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A Look At Popular JavaScript Design Patterns

JavaScript can be used to power both big and small web applications. In order to write structured and orderly code, many JavaScript developers rely on certain design patterns.

In simple words, a design pattern in JavaScript helps make your code more readable and reusable, and it also lends a form of organizational structure to your code.

In this post, we will be taking a look at some of the most common JavaScript design patterns.

What Is A Design Pattern In JavaScript?

Design patterns are reusable pieces of code that are used in JavaScript to address similar sets of issues. On the basis of the context, problem, and implementation of the given piece of code, one or more set of design patterns might be used by developers.

As such, design patterns can be of different types, based on the manner in which they address the problem at hand. For instance, a creational design pattern might focus on the way you create objects in JavaScript, whereas a behavioral design pattern might deal with the manner in which two sets of objects interact or communicate with each other.

So, what are the major design patterns in JavaScript?

Common JavaScript Design Patterns

Theoretically speaking, there are three major JS design pattern *types*:

Creational Design Pattern

As the name suggests, Creational Design Patterns focus on the creation of object or classes. This is important in large applications where object creation needs to be controlled.

Creational Design Patterns work through the medium of classes and objects where class involves a factory method in which an instance of several derived classes are created while objects employ abstract factory methods.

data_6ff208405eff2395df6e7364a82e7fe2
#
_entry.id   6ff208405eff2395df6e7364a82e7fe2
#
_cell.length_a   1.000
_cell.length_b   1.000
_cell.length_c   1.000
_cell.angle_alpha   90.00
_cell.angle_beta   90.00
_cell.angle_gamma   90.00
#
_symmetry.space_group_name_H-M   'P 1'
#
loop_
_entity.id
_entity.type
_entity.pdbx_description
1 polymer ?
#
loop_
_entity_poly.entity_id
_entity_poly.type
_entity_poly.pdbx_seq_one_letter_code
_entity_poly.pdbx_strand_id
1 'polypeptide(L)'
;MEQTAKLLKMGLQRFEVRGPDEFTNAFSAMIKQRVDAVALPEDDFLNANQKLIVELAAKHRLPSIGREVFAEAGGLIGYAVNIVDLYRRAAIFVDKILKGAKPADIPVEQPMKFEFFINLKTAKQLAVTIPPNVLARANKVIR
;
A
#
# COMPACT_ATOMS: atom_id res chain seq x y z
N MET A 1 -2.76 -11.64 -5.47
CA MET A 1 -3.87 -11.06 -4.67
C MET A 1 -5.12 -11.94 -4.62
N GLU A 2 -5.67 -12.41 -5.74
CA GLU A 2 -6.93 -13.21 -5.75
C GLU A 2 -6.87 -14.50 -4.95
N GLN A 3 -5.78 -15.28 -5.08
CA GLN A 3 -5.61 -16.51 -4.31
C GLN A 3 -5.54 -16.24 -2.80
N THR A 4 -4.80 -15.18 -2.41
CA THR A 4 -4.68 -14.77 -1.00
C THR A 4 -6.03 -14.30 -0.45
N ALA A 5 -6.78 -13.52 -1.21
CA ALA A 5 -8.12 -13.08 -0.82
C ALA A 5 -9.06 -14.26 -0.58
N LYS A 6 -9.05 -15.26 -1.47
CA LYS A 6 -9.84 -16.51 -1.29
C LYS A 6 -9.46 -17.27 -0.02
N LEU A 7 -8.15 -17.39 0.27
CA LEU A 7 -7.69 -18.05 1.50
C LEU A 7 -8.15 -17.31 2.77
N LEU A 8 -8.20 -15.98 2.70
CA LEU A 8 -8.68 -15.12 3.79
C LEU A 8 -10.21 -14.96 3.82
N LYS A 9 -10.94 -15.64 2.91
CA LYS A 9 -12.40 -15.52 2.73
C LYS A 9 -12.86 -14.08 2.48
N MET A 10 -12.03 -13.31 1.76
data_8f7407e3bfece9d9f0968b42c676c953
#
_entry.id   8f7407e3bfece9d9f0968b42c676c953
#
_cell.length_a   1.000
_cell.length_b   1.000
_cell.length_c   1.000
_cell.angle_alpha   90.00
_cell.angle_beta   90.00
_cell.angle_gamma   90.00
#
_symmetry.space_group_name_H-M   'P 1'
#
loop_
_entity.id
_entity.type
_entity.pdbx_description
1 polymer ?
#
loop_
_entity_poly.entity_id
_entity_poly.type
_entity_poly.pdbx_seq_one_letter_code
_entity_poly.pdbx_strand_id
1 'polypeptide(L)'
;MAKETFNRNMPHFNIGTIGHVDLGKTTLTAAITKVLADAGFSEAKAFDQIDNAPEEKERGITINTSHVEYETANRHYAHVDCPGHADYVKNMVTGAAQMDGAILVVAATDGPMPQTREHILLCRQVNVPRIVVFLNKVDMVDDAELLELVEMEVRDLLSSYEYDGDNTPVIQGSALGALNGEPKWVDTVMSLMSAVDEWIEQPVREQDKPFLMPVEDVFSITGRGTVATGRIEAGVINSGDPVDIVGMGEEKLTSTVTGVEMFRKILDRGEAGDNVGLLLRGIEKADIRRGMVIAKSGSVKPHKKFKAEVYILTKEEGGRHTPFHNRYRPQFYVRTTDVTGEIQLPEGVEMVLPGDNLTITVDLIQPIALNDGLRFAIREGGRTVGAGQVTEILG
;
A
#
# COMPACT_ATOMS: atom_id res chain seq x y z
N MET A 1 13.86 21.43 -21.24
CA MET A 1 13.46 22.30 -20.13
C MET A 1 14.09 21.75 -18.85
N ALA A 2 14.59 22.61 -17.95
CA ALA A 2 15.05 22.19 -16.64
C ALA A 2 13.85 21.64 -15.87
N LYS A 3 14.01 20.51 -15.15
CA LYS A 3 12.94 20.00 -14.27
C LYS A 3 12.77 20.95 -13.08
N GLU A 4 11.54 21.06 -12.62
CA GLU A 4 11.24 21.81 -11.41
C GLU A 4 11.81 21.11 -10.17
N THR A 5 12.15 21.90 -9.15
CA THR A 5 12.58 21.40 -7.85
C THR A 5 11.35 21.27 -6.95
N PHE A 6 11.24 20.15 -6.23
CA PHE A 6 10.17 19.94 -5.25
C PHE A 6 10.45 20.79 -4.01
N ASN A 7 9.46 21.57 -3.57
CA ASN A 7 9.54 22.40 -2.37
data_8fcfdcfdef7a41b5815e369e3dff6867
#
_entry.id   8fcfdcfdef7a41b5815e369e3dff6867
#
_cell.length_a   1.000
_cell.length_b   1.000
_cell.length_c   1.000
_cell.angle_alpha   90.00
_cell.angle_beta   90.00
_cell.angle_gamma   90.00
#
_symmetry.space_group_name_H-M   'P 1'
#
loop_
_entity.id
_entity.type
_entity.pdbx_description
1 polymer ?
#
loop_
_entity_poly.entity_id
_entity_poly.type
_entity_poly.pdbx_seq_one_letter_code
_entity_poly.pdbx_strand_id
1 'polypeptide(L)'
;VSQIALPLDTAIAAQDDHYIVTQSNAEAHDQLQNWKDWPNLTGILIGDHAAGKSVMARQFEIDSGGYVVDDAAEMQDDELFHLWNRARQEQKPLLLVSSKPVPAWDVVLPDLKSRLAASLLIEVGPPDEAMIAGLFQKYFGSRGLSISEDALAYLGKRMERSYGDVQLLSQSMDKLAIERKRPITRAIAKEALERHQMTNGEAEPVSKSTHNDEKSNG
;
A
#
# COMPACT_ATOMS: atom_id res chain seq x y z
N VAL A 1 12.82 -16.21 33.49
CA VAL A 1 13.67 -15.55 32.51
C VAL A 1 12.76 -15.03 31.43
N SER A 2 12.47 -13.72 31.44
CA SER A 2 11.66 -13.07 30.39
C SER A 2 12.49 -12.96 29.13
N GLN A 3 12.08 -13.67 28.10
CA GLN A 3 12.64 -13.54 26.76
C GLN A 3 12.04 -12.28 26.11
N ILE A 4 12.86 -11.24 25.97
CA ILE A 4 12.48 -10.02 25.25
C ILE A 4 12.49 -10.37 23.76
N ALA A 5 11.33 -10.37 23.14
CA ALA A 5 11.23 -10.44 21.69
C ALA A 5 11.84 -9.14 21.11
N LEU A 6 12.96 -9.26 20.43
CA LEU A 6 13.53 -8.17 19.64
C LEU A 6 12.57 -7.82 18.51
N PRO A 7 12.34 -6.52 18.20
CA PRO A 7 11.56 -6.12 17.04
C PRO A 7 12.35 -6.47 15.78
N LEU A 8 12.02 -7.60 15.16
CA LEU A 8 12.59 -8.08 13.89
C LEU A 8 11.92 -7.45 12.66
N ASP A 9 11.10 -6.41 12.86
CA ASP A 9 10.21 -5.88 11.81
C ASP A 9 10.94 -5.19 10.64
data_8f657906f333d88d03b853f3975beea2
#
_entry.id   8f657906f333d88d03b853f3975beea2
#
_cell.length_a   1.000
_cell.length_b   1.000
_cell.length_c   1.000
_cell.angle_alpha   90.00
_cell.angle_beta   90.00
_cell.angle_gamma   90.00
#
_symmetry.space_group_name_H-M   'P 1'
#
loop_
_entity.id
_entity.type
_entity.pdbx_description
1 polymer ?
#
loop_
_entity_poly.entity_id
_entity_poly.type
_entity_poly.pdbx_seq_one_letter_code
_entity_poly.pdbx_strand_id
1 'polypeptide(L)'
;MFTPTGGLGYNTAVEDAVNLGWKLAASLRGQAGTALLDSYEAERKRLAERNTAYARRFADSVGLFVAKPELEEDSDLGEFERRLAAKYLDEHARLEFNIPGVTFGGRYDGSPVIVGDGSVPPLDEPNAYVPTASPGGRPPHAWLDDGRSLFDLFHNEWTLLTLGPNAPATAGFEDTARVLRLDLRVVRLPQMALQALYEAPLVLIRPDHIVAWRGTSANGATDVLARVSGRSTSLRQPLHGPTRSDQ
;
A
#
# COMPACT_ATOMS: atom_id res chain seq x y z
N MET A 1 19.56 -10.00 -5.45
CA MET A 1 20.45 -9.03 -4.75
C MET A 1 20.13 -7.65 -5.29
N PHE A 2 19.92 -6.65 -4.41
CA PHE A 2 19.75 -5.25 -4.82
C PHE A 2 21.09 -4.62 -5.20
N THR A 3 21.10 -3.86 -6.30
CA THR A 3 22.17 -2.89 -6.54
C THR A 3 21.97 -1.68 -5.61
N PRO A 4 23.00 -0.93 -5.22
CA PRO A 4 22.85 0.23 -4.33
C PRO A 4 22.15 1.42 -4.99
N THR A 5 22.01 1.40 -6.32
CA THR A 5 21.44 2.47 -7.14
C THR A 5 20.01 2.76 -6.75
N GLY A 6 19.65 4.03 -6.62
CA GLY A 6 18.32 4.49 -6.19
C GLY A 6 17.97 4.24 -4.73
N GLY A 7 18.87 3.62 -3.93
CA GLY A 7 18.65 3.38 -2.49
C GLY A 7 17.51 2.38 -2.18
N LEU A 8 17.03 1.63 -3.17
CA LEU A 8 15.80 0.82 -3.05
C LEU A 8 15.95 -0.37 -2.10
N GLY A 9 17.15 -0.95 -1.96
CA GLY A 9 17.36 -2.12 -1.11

Structural Design Pattern

In the Structural Design Pattern, the focus is on the object composition. Thus, this design pattern looks for ways to manage object relationships such that the application is created in a scalable way and that a change in one part of the application does not affect other parts.

Structural Design Patterns also work through the medium of classes and objects where class involves adapter which matches interfaces of different classes so that they can work together despite incompatible interfaces.

Behavioral Design Pattern

The Behavioral Design Pattern in JavaScript focuses on the communication between objects by identifying common communication patterns between them.

It is important to understand that these designs patterns are not perfect while singly implemented. However, a familiarity with each of them is a prerequisite in helping developers make educated decisions based on the needs of their application.

The aforementioned types of JS design patterns are not something that exists purely in solitude. In fact, many new patterns have evolved from the above patterns, that are being used by popular JavaScript projects. Keeping this in mind, some of the modern-day JavaScript design patterns that every web developer should know are:

The Module Design Pattern